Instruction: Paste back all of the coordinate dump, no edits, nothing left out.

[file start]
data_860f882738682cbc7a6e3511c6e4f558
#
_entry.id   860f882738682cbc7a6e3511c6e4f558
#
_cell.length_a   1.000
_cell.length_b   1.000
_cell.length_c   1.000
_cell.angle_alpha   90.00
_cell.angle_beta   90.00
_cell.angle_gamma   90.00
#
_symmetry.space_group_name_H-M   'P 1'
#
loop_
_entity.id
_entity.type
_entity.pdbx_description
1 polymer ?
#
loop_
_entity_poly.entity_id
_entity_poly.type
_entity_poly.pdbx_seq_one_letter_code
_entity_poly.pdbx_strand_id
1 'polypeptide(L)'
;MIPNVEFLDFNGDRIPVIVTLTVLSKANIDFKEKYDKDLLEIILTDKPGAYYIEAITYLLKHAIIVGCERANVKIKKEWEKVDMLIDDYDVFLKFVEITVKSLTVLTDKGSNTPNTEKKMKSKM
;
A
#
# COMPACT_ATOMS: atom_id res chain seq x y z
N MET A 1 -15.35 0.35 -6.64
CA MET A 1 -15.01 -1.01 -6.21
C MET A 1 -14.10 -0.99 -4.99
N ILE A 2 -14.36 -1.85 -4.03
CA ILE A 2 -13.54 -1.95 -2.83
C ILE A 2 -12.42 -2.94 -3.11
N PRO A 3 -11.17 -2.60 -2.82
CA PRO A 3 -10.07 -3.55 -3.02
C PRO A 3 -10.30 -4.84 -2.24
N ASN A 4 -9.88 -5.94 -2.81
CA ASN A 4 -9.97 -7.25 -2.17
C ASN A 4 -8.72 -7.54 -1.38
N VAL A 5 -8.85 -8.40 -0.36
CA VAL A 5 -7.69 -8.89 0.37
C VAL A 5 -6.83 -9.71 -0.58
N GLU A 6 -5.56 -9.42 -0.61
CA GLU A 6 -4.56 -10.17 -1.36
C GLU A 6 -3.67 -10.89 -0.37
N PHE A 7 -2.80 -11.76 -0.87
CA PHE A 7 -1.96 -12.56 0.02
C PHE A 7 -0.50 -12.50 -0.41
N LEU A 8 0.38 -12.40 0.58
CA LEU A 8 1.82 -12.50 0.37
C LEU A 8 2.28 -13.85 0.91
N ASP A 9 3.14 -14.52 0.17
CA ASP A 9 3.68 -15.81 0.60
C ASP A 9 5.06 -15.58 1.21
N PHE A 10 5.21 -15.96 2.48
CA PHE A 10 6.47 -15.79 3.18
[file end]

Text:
data_860f882738682cbc7a6e3511c6e4f558
#
_entry.id   860f882738682cbc7a6e3511c6e4f558
#
_cell.length_a   1.000
_cell.length_b   1.000
_cell.length_c   1.000
_cell.angle_alpha   90.00
_cell.angle_beta   90.00
_cell.angle_gamma   90.00
#
_symmetry.space_group_name_H-M   'P 1'
#
loop_
_entity.id
_entity.type
_entity.pdbx_description
1 polymer ?
#
loop_
_entity_poly.entity_id
_entity_poly.type
_entity_poly.pdbx_seq_one_letter_code
_entity_poly.pdbx_strand_id
1 'polypeptide(L)'
;MIPNVEFLDFNGDRIPVIVTLTVLSKANIDFKEKYDKDLLEIILTDKPGAYYIEAITYLLKHAIIVGCERANVKIKKEWEKVDMLIDDYDVFLKFVEITVKSLTVLTDKGSNTPNTEKKMKSKM
;
A
#
# COMPACT_ATOMS: atom_id res chain seq x y z
N MET A 1 -15.35 0.35 -6.64
CA MET A 1 -15.01 -1.01 -6.21
C MET A 1 -14.10 -0.99 -4.99
N ILE A 2 -14.36 -1.85 -4.03
CA ILE A 2 -13.54 -1.95 -2.83
C ILE A 2 -12.42 -2.94 -3.11
N PRO A 3 -11.17 -2.60 -2.82
CA PRO A 3 -10.07 -3.55 -3.02
C PRO A 3 -10.30 -4.84 -2.24
N ASN A 4 -9.88 -5.94 -2.81
CA ASN A 4 -9.97 -7.25 -2.17
C ASN A 4 -8.72 -7.54 -1.38
N VAL A 5 -8.85 -8.40 -0.36
CA VAL A 5 -7.69 -8.89 0.37
C VAL A 5 -6.83 -9.71 -0.58
N GLU A 6 -5.56 -9.42 -0.61
CA GLU A 6 -4.56 -10.17 -1.36
C GLU A 6 -3.67 -10.89 -0.37
N PHE A 7 -2.80 -11.76 -0.87
CA PHE A 7 -1.96 -12.56 0.02
C PHE A 7 -0.50 -12.50 -0.41
N LEU A 8 0.38 -12.40 0.58
CA LEU A 8 1.82 -12.50 0.37
C LEU A 8 2.28 -13.85 0.91
N ASP A 9 3.14 -14.52 0.17
CA ASP A 9 3.68 -15.81 0.60
C ASP A 9 5.06 -15.58 1.21
N PHE A 10 5.21 -15.96 2.48
CA PHE A 10 6.47 -15.79 3.18